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Want to use more video in your LinkedIn marketing? Wondering what kind of LinkedIn video to create?
In this article, you’ll discover how to produce LinkedIn video that connects with your audience.
#1: Begin With a Video Content Audit
Research shows that expertise and competence are two of the critical components people require to trust a brand, and video allows you to achieve both effectively. It’s a powerful trust-building agent.
Video is a more versatile medium than text, aiding the delivery of your message with moving visuals and sound. It can also put face to your brand. By developing the right types of videos for LinkedIn, you can humanize your brand and build the kind of trust that helps accelerate sales cycles and turns customers into advocates.
A LinkedIn video marketing strategy isn’t as easy as “point, shoot, and upload,” especially if you’ve already created videos but haven’t generated the kind of results you’re after. You have to be more strategic.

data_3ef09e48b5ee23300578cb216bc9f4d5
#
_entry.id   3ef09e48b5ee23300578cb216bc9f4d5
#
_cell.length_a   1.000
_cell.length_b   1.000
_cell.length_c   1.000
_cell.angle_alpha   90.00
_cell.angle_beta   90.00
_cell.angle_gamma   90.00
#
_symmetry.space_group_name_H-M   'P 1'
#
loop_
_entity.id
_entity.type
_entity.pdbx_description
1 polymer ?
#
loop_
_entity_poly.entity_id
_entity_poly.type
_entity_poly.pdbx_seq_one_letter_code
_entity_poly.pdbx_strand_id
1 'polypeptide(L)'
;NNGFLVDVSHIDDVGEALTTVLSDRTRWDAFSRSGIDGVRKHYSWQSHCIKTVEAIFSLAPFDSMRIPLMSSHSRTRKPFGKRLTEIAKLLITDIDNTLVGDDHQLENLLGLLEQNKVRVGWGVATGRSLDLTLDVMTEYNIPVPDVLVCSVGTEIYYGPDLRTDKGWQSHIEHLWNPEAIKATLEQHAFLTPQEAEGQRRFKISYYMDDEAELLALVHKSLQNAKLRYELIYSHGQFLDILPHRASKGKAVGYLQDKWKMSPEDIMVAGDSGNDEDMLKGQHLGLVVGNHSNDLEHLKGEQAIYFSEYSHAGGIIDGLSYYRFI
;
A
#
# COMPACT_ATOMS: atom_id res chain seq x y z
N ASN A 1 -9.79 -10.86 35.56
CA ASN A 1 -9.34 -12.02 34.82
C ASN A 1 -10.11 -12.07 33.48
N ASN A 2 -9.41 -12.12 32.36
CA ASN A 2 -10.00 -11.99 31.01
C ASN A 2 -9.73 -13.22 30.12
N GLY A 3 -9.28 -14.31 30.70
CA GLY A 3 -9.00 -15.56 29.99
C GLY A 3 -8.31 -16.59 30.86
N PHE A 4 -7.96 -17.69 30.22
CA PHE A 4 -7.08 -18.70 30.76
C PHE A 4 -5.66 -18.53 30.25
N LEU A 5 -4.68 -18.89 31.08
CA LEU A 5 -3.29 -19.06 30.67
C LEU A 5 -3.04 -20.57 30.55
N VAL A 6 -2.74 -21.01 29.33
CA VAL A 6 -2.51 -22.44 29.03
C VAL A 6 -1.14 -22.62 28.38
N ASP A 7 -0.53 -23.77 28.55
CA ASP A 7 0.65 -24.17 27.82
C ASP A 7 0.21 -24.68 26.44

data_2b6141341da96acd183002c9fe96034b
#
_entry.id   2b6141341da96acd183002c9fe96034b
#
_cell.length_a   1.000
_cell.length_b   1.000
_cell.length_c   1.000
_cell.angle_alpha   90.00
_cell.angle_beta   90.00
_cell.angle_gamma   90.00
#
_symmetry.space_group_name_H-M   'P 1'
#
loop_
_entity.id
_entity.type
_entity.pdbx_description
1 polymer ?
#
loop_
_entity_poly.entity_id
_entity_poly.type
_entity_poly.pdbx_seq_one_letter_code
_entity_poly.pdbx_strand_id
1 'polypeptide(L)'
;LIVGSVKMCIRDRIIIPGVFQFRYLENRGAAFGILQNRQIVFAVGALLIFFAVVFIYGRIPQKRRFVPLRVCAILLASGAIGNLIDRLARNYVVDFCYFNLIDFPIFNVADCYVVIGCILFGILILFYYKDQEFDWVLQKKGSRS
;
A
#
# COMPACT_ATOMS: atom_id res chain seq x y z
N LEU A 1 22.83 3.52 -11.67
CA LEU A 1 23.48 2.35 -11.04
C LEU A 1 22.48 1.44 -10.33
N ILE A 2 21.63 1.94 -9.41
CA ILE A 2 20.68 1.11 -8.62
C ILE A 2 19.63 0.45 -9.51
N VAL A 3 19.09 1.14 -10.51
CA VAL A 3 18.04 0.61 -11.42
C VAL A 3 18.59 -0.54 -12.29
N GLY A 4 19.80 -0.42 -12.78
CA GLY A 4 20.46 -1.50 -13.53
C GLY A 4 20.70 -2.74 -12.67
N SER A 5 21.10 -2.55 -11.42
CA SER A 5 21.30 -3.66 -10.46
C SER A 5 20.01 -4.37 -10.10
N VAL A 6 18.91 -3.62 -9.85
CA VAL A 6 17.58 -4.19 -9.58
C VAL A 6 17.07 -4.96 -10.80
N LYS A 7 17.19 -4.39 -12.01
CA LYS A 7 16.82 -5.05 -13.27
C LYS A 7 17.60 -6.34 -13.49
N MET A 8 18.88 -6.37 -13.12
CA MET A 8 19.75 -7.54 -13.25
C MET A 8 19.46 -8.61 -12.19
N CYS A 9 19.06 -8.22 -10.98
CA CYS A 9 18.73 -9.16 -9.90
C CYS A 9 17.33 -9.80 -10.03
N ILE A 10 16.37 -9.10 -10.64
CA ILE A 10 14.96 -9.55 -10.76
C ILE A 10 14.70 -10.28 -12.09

While video is versatile, it’s also like all other forms of content in your marketing toolbox: It should guide buyers to the for you in future step of their buyer’s journey. Your goal is to figure out what kinds of videos are missing from your funnel and fill in the gap.
If you’re having trouble building an audience using LinkedIn video marketing, there’s a good chance you’re not producing enough top-of-funnel video content (think videos that explore the challenges buyers have when looking for a solution like yours). Here’s how to find out what’s missing in your funnel.
Audit the Video Content You Already Have
Start by collecting all of the video content you’ve already produced and identify where it fits into your marketing funnel. While this task may seem slightly daunting, it’s a matter of establishing what each video was designed to achieve:
- Top-of-funnel content should help buyers identify a problem or better understand and define it.
- Middle-of-funnel video content shows how your solution works and why it’s the best one for your buyer.
- Bottom-of-funnel content converts leads into customers. It settles any last-minute concerns about how your solution will work in their unique environment. This is why video testimonials (like the one below in the comments section) are so powerful—social proof helps your leads develop the kind of trust in your brand they need to buy into it.